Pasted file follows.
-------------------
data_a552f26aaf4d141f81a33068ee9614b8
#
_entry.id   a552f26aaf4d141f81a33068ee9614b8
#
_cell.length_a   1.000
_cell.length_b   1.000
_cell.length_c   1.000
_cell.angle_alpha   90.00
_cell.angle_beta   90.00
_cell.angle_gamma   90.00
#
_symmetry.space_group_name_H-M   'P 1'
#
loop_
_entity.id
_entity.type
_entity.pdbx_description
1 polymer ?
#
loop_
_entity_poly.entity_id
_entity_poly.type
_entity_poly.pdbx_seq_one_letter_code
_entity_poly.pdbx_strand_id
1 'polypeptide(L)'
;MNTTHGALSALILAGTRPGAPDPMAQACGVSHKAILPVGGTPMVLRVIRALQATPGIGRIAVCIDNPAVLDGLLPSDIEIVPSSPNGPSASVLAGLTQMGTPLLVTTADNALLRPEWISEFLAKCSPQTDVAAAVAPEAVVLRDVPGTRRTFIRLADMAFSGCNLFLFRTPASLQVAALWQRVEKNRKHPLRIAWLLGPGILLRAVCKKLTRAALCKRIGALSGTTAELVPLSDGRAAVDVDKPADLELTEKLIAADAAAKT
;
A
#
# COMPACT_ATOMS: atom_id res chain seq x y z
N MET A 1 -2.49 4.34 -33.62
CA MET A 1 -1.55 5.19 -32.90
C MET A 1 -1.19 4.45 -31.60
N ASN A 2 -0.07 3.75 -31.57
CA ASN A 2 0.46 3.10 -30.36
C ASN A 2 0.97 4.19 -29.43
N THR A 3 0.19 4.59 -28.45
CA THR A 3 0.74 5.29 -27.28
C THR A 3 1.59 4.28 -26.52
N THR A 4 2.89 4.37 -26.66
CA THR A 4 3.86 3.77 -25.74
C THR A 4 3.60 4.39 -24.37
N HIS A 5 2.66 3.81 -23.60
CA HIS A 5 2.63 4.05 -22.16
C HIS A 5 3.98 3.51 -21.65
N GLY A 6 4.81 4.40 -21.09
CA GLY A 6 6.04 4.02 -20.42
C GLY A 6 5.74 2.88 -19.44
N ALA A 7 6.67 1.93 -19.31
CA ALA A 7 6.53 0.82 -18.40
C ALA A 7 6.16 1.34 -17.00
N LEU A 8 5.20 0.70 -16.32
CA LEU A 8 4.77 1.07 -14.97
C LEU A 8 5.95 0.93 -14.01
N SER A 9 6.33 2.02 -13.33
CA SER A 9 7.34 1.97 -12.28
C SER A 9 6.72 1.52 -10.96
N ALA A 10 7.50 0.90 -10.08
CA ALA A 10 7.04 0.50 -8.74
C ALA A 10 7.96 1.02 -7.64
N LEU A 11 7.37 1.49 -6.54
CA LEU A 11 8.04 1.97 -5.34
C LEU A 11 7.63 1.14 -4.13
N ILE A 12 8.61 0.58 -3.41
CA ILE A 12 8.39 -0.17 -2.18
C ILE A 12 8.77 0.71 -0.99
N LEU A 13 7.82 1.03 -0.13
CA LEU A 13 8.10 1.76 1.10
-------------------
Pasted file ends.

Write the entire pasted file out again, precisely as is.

data_a552f26aaf4d141f81a33068ee9614b8
#
_entry.id   a552f26aaf4d141f81a33068ee9614b8
#
_cell.length_a   1.000
_cell.length_b   1.000
_cell.length_c   1.000
_cell.angle_alpha   90.00
_cell.angle_beta   90.00
_cell.angle_gamma   90.00
#
_symmetry.space_group_name_H-M   'P 1'
#
loop_
_entity.id
_entity.type
_entity.pdbx_description
1 polymer ?
#
loop_
_entity_poly.entity_id
_entity_poly.type
_entity_poly.pdbx_seq_one_letter_code
_entity_poly.pdbx_strand_id
1 'polypeptide(L)'
;MNTTHGALSALILAGTRPGAPDPMAQACGVSHKAILPVGGTPMVLRVIRALQATPGIGRIAVCIDNPAVLDGLLPSDIEIVPSSPNGPSASVLAGLTQMGTPLLVTTADNALLRPEWISEFLAKCSPQTDVAAAVAPEAVVLRDVPGTRRTFIRLADMAFSGCNLFLFRTPASLQVAALWQRVEKNRKHPLRIAWLLGPGILLRAVCKKLTRAALCKRIGALSGTTAELVPLSDGRAAVDVDKPADLELTEKLIAADAAAKT
;
A
#
# COMPACT_ATOMS: atom_id res chain seq x y z
N MET A 1 -2.49 4.34 -33.62
CA MET A 1 -1.55 5.19 -32.90
C MET A 1 -1.19 4.45 -31.60
N ASN A 2 -0.07 3.75 -31.57
CA ASN A 2 0.46 3.10 -30.36
C ASN A 2 0.97 4.19 -29.43
N THR A 3 0.19 4.59 -28.45
CA THR A 3 0.74 5.29 -27.28
C THR A 3 1.59 4.28 -26.52
N THR A 4 2.89 4.37 -26.66
CA THR A 4 3.86 3.77 -25.74
C THR A 4 3.60 4.39 -24.37
N HIS A 5 2.66 3.81 -23.60
CA HIS A 5 2.63 4.05 -22.16
C HIS A 5 3.98 3.51 -21.65
N GLY A 6 4.81 4.40 -21.09
CA GLY A 6 6.04 4.02 -20.42
C GLY A 6 5.74 2.88 -19.44
N ALA A 7 6.67 1.93 -19.31
CA ALA A 7 6.53 0.82 -18.40
C ALA A 7 6.16 1.34 -17.00
N LEU A 8 5.20 0.70 -16.32
CA LEU A 8 4.77 1.07 -14.97
C LEU A 8 5.95 0.93 -14.01
N SER A 9 6.33 2.02 -13.33
CA SER A 9 7.34 1.97 -12.28
C SER A 9 6.72 1.52 -10.96
N ALA A 10 7.50 0.90 -10.08
CA ALA A 10 7.04 0.50 -8.74
C ALA A 10 7.96 1.02 -7.64
N LEU A 11 7.37 1.49 -6.54
CA LEU A 11 8.04 1.97 -5.34
C LEU A 11 7.63 1.14 -4.13
N ILE A 12 8.61 0.58 -3.41
CA ILE A 12 8.39 -0.17 -2.18
C ILE A 12 8.77 0.71 -0.99
N LEU A 13 7.82 1.03 -0.13
CA LEU A 13 8.10 1.76 1.10